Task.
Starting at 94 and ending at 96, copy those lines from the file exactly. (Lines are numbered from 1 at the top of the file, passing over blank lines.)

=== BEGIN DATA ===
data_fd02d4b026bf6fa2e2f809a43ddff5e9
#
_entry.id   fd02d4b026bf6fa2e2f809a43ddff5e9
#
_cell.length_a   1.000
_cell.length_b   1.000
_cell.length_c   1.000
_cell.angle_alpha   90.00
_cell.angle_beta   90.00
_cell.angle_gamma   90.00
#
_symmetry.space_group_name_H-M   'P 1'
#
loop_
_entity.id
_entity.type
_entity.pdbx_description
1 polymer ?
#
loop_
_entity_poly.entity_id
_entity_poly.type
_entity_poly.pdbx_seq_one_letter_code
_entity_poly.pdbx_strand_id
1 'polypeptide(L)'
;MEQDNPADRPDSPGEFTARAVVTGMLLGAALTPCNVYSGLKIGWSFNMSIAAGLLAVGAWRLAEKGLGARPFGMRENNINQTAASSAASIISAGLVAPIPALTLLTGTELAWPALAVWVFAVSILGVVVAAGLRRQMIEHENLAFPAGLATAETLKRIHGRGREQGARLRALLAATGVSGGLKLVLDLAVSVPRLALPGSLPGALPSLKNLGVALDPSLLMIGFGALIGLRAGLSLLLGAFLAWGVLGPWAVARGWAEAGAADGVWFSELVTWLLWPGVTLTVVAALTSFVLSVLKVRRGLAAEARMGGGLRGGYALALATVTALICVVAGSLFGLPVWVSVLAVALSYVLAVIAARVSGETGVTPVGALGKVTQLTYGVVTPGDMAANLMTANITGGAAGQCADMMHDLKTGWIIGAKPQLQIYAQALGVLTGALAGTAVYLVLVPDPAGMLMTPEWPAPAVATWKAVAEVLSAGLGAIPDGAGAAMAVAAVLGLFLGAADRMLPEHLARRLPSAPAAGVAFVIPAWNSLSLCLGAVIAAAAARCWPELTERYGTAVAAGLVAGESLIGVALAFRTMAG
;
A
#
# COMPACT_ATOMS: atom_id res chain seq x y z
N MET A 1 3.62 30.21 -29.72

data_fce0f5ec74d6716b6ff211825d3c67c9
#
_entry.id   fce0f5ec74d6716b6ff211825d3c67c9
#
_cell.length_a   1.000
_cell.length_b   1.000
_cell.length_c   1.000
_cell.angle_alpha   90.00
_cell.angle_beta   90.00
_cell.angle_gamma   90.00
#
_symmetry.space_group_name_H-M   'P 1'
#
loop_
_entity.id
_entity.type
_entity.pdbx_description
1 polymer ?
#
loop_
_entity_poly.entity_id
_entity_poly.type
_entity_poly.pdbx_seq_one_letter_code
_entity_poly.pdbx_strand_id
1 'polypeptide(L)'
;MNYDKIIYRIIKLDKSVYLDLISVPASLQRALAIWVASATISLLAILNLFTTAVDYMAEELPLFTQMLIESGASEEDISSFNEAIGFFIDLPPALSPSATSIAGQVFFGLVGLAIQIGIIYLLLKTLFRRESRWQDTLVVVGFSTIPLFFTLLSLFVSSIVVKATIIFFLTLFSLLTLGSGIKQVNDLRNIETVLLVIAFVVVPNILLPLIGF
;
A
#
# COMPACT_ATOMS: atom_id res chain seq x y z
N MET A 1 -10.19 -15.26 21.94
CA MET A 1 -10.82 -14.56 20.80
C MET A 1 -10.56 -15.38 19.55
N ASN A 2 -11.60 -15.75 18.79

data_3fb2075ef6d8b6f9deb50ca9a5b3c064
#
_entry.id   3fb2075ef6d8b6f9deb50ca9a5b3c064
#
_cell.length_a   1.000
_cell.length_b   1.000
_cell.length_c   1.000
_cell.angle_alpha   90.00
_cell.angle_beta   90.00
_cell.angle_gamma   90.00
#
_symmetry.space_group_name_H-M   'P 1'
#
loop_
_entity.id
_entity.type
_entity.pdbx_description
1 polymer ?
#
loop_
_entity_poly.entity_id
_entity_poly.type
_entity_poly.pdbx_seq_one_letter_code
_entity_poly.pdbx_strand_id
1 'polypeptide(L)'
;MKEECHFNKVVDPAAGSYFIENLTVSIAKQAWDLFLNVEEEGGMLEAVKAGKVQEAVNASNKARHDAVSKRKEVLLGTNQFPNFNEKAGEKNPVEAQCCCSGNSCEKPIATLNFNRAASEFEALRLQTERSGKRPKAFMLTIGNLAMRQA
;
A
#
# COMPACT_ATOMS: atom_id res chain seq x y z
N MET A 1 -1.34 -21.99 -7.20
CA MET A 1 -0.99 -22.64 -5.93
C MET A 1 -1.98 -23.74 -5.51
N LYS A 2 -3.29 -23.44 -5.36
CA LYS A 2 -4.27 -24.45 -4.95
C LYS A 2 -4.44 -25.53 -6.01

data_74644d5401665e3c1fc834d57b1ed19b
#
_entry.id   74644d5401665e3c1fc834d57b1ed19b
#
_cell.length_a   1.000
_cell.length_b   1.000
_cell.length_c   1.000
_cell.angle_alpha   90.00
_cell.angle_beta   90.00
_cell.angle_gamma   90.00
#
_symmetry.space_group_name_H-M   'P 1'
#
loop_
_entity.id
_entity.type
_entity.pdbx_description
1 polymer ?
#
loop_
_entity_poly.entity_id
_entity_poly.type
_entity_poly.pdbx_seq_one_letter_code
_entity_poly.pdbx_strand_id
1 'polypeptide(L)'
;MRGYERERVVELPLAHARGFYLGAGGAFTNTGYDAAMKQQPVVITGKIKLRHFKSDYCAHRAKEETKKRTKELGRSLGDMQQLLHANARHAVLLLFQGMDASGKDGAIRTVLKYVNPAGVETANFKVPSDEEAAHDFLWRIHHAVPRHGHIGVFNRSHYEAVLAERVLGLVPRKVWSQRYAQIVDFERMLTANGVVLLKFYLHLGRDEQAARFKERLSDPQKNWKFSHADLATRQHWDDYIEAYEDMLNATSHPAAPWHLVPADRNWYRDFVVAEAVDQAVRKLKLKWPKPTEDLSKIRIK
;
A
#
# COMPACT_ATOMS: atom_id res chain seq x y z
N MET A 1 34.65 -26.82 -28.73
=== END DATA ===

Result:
#
# COMPACT_ATOMS: atom_id res chain seq x y z
N MET A 1 -1.34 -21.99 -7.20